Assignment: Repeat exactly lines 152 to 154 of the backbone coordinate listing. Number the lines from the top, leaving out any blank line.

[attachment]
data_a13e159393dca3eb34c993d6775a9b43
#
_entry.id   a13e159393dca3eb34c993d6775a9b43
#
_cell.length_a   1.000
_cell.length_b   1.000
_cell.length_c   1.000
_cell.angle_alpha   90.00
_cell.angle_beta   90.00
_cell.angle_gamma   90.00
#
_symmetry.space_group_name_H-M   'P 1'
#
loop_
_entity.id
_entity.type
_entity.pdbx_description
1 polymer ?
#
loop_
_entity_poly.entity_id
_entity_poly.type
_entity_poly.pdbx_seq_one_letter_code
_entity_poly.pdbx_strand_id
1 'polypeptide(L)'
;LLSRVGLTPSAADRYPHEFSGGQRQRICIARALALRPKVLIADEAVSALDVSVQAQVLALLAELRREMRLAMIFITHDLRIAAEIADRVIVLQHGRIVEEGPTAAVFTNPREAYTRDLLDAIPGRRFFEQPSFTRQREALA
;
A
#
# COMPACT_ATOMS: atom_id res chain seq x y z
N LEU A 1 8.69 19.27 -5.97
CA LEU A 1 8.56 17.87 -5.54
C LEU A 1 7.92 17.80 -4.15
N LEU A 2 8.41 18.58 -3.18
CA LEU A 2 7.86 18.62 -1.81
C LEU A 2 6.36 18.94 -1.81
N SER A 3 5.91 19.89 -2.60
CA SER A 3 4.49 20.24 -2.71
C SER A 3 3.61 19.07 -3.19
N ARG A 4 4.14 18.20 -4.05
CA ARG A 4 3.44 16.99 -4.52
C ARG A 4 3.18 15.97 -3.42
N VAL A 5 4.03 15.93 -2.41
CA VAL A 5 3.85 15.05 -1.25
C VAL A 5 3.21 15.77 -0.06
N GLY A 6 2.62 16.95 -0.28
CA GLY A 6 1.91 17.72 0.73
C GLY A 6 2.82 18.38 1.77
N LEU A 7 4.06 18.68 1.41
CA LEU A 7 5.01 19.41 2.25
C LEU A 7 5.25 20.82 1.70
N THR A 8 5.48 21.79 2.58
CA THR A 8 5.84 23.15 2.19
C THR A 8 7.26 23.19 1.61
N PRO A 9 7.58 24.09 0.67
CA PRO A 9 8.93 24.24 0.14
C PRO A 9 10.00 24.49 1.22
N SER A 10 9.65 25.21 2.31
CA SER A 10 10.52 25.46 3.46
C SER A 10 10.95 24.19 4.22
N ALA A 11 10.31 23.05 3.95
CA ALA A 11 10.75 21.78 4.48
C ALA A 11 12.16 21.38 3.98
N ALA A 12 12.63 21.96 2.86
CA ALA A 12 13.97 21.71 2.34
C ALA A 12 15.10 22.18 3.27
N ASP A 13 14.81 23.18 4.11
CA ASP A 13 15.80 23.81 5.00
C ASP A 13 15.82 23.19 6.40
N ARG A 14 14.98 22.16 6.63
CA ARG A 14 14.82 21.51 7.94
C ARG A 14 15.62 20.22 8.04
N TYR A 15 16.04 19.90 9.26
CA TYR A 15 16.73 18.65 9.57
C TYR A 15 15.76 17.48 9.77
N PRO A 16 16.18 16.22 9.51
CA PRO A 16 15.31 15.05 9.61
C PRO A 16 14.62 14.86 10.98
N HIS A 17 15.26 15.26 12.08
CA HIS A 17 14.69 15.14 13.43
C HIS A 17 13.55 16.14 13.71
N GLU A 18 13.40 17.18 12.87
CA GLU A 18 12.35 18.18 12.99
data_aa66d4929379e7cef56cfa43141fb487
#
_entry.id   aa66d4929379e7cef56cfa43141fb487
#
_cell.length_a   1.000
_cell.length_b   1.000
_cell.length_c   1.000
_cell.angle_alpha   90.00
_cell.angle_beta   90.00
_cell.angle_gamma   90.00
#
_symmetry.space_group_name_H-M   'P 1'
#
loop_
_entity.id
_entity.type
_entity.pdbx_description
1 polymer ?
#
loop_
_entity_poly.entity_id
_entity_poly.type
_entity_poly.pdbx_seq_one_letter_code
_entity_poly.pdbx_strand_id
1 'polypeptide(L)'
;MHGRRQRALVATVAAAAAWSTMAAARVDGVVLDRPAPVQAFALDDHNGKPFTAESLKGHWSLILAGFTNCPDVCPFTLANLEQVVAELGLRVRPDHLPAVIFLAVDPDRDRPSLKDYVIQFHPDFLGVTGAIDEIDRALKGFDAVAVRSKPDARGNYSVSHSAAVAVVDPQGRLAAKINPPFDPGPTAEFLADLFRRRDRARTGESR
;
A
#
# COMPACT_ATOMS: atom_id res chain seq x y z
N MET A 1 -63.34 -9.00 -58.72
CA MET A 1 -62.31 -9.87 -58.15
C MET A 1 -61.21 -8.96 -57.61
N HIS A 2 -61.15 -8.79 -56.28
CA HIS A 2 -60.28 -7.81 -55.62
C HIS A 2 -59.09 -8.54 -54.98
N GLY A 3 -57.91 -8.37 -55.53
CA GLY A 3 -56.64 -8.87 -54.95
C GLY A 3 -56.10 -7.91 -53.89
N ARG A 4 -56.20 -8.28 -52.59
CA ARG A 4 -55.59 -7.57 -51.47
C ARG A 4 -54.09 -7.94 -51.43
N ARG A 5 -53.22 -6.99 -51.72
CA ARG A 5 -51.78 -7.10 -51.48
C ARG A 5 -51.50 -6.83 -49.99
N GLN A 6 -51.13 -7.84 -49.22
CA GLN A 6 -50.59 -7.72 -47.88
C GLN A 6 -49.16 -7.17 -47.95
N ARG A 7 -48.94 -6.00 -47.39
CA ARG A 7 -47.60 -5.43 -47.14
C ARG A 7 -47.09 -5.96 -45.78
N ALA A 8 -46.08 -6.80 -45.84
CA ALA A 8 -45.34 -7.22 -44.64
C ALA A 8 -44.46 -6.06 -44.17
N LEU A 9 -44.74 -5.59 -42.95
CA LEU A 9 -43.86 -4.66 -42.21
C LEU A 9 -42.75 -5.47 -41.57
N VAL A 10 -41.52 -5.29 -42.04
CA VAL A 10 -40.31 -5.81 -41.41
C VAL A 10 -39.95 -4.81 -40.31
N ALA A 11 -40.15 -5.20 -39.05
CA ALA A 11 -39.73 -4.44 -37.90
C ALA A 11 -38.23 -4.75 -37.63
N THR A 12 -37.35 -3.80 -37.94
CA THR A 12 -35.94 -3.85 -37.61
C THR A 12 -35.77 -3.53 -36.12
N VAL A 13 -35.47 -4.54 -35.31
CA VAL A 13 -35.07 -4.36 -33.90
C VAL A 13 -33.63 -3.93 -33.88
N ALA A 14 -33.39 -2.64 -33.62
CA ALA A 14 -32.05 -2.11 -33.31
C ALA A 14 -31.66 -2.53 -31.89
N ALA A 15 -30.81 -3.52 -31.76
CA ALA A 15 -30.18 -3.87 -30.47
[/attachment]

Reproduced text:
C VAL A 13 -33.63 -3.93 -33.88
N ALA A 14 -33.39 -2.64 -33.62
CA ALA A 14 -32.05 -2.11 -33.31